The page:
Vayak’hel / Pekudei 5778 (Exodus 35:1 – 40:38)
Rabbi David Stav

In its description of the Israelites’ fundraising drive to supply the Tabernacle (Mishkan) with gold and silver for its vessels, the Torah specifies that Moses counted all of the contributions and calculated the sums so that no one would, God forbid, complain about a lack of transparency on the use of the donations.

Casting the silver sockets would cost one talent of silver, and the remaining sum (1775 silver shekels) was used to prepare the hooks for the poles. In the words of the Torah: “One hundred talents of the silver were used for casting the sockets of the sanctuary and the sockets of the dividing curtain; one hundred sockets out of one hundred talents, one talent for each socket. And out of the one thousand seven hundred and seventy-five [shekels], he made hooks for the pillars, and he covered their tops and banded them” [Ex. 38:27-28].

Later, the Torah lists the amount of copper collected, and how it was used for preparing the Tabernacle vessels – but the difference between the two descriptions is stark. In recounting how the copper was used, the Torah does not delve into finer details like how much it cost him to prepare the copper basin, or how much a copper socket cost. Here, the text is quite general, unlike the description of the preparation of the silver vessels, which specifies the exact cost of the hooks alongside the cost of the sockets. Why?

Our Sages tell us what lies behind these differences, which is truly dramatic. According to the Midrash, “Once the work of the Tabernacle was complete, he said to them: ‘Come, I shall prepare an account for you’. And Moses said to them: ‘These are the accountings of the tabernacle, this and that was spent on the Tabernacle…’” [Shemot Rabbah 51:6].

At first, Moses wanted to provide a detailed account of how the contributions were used, but something went wrong. “…As he sat and calculated, he forgot to take note of one thousand, seven hundred and seventy-five talents of silver he used to make the hooks for the poles.”

Moshe could not remember what happened to these 1,775 talents of silver. Where had they gone? And then, continues the Midrash: “… he began to sit and worry, saying: ‘Today, Israel will accuse me of stealing the silver!’”. Moses was worried that others would start complaining about him, claiming he had used the silver for himself.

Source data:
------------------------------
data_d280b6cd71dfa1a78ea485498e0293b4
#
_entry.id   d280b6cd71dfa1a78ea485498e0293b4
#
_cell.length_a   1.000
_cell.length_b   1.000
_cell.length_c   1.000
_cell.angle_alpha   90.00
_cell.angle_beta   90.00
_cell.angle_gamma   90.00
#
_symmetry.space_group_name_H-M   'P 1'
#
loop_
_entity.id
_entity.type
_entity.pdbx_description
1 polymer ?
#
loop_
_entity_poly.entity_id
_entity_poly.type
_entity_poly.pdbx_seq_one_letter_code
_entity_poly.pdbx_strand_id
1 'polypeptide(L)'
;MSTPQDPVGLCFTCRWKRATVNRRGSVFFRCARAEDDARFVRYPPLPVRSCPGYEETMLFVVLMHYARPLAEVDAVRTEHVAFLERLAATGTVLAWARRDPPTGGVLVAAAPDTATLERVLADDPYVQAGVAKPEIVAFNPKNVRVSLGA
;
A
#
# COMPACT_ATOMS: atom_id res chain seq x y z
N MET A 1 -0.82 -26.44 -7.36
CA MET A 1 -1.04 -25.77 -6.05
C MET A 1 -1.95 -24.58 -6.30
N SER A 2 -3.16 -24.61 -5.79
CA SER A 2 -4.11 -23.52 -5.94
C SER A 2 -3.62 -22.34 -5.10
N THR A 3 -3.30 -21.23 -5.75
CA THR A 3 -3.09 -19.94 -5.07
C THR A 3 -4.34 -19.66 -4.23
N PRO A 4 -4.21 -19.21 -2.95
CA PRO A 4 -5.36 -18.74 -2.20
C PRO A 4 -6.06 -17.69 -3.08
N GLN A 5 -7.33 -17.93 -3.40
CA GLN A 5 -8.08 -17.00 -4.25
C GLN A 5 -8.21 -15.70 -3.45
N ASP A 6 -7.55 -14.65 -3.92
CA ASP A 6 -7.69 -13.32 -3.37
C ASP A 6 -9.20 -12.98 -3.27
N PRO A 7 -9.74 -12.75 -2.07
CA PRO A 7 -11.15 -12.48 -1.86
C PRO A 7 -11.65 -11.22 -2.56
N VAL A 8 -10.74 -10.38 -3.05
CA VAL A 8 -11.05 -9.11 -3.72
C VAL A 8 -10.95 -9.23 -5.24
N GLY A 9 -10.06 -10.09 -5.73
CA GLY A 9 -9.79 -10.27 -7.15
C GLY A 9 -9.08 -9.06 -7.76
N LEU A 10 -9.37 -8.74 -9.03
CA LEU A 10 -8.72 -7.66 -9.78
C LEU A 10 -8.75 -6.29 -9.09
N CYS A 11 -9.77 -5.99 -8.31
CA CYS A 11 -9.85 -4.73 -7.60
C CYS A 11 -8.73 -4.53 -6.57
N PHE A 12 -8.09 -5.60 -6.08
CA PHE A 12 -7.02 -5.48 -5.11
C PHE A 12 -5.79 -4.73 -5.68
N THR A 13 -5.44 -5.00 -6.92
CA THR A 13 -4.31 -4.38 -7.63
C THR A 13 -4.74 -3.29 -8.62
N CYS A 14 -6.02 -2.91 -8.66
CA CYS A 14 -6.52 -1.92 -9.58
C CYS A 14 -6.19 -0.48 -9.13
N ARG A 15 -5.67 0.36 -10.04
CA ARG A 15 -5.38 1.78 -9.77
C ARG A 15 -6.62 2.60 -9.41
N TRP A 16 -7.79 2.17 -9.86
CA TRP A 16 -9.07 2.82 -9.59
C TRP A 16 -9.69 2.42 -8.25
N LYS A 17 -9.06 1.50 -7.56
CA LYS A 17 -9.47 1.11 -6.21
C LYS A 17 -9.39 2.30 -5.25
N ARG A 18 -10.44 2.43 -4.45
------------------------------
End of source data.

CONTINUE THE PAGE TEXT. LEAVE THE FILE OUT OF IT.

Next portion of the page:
God noticed Moses’ distress. “What did he do?”, asks the Midrash. “He prompted Moses to look up and notice the silver hooks, which He had fashioned from the silver talents.”

The Midrash does not explain why Moses forgot the silver hooks, specifically. The simple explanation is that these hooks were out of view, since they were located between the poles, and were designed to connect the poles. They were therefore less conspicuous as the other items in the Tabernacle, which explains why Moses had not paid attention to them.

Yet perhaps the Midrash is referring to something deeper. The Hebrew letter “vav” is usually used to link one person to another, or two different actions, and is thus called vav hahibur – the “linking vav”. Moreover, the Hebrew word vav, in contemporary usage, has an identical denotation: it means “hook”. We attach a hook to a wall so that we can hang clothes or other items on it that wouldn’t naturally be associated with that spot.

The act of linking is one of our most daunting challenges. Most of us prefer that with which we are familiar – or what we find convenient – and struggle to create genuine links between different things. When Moses calculates the Tabernacle expenses, he does not notice the links. He had presumably operated under the assumption that harmony has been achieved simply because all the vessels had been created. But this was not the case.

One tradition appearing in Jewish law is that every page of the Torah was worthy of beginning with the letter vav, as if to say that there are myriads of stories and commandments in the Torah, and we may sometimes ponder over this or that commandment or story, but we need to see the whole picture as an interconnected tapestry.

Likewise, the vav is supposed to form the link between Torah and the State of Israel: the army, society, the economy, social justice, and more. It is for good reason that in Gematria – Jewish numerology – the Hebrew word “vav” equals 12: the number of Israelite tribes. The link between the various tribes living in the modern State of Israel are the “pole sockets” of today.

This is a challenge that we tend to forget as we get preoccupied with the many divergent agendas and conflicts that envelope us. Different tribes live in this state, and what makes each group a tribe isn’t necessarily the ethnic makeup of its members, but rather how these individuals define their Israeli, Jewish and cultural identities.

The linking vav is not a melting pot vav, and it is not meant to blur boundaries. Rather, it is designed to let each individual feel that his or her identity does not fade because of a desire to connect to others. To the contrary – that is exactly why it is so vital. We wish to create a nation that can enable tribal identities, while fostering full accountability and a deep connection to Israeli society as a whole. We must aim to create “pole sockets” adapted to how society builds itself today.

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